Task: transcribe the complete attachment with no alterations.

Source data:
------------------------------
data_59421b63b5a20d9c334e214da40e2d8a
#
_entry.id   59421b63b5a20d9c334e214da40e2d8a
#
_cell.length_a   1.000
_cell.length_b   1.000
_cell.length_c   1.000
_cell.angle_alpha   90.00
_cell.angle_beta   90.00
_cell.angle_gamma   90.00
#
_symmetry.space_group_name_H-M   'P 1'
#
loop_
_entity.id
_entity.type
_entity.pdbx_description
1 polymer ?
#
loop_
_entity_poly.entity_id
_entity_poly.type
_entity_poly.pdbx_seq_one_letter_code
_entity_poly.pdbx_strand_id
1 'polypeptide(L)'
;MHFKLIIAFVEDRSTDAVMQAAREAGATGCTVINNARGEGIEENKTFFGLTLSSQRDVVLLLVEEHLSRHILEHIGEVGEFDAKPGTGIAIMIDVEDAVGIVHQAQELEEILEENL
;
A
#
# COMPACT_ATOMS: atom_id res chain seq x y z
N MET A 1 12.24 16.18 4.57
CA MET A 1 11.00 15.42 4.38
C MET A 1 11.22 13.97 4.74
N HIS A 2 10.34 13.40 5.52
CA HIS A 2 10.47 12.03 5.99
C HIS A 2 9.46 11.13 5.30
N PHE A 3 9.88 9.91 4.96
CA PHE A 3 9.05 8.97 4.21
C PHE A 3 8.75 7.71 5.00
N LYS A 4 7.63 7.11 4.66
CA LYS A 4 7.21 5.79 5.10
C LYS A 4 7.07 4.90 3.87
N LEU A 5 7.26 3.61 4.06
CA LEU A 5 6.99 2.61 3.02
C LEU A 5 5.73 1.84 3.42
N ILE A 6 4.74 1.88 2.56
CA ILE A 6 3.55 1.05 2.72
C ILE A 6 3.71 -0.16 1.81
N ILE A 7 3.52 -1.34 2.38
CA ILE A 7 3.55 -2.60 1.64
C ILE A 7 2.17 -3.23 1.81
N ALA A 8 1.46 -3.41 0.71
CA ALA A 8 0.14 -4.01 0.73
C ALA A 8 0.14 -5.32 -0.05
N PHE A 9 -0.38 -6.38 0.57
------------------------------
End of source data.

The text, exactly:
data_59421b63b5a20d9c334e214da40e2d8a
#
_entry.id   59421b63b5a20d9c334e214da40e2d8a
#
_cell.length_a   1.000
_cell.length_b   1.000
_cell.length_c   1.000
_cell.angle_alpha   90.00
_cell.angle_beta   90.00
_cell.angle_gamma   90.00
#
_symmetry.space_group_name_H-M   'P 1'
#
loop_
_entity.id
_entity.type
_entity.pdbx_description
1 polymer ?
#
loop_
_entity_poly.entity_id
_entity_poly.type
_entity_poly.pdbx_seq_one_letter_code
_entity_poly.pdbx_strand_id
1 'polypeptide(L)'
;MHFKLIIAFVEDRSTDAVMQAAREAGATGCTVINNARGEGIEENKTFFGLTLSSQRDVVLLLVEEHLSRHILEHIGEVGEFDAKPGTGIAIMIDVEDAVGIVHQAQELEEILEENL
;
A
#
# COMPACT_ATOMS: atom_id res chain seq x y z
N MET A 1 12.24 16.18 4.57
CA MET A 1 11.00 15.42 4.38
C MET A 1 11.22 13.97 4.74
N HIS A 2 10.34 13.40 5.52
CA HIS A 2 10.47 12.03 5.99
C HIS A 2 9.46 11.13 5.30
N PHE A 3 9.88 9.91 4.96
CA PHE A 3 9.05 8.97 4.21
C PHE A 3 8.75 7.71 5.00
N LYS A 4 7.63 7.11 4.66
CA LYS A 4 7.21 5.79 5.10
C LYS A 4 7.07 4.90 3.87
N LEU A 5 7.26 3.61 4.06
CA LEU A 5 6.99 2.61 3.02
C LEU A 5 5.73 1.84 3.42
N ILE A 6 4.74 1.88 2.56
CA ILE A 6 3.55 1.05 2.72
C ILE A 6 3.71 -0.16 1.81
N ILE A 7 3.52 -1.34 2.38
CA ILE A 7 3.55 -2.60 1.64
C ILE A 7 2.17 -3.23 1.81
N ALA A 8 1.46 -3.41 0.71
CA ALA A 8 0.14 -4.01 0.73
C ALA A 8 0.14 -5.32 -0.05
N PHE A 9 -0.38 -6.38 0.57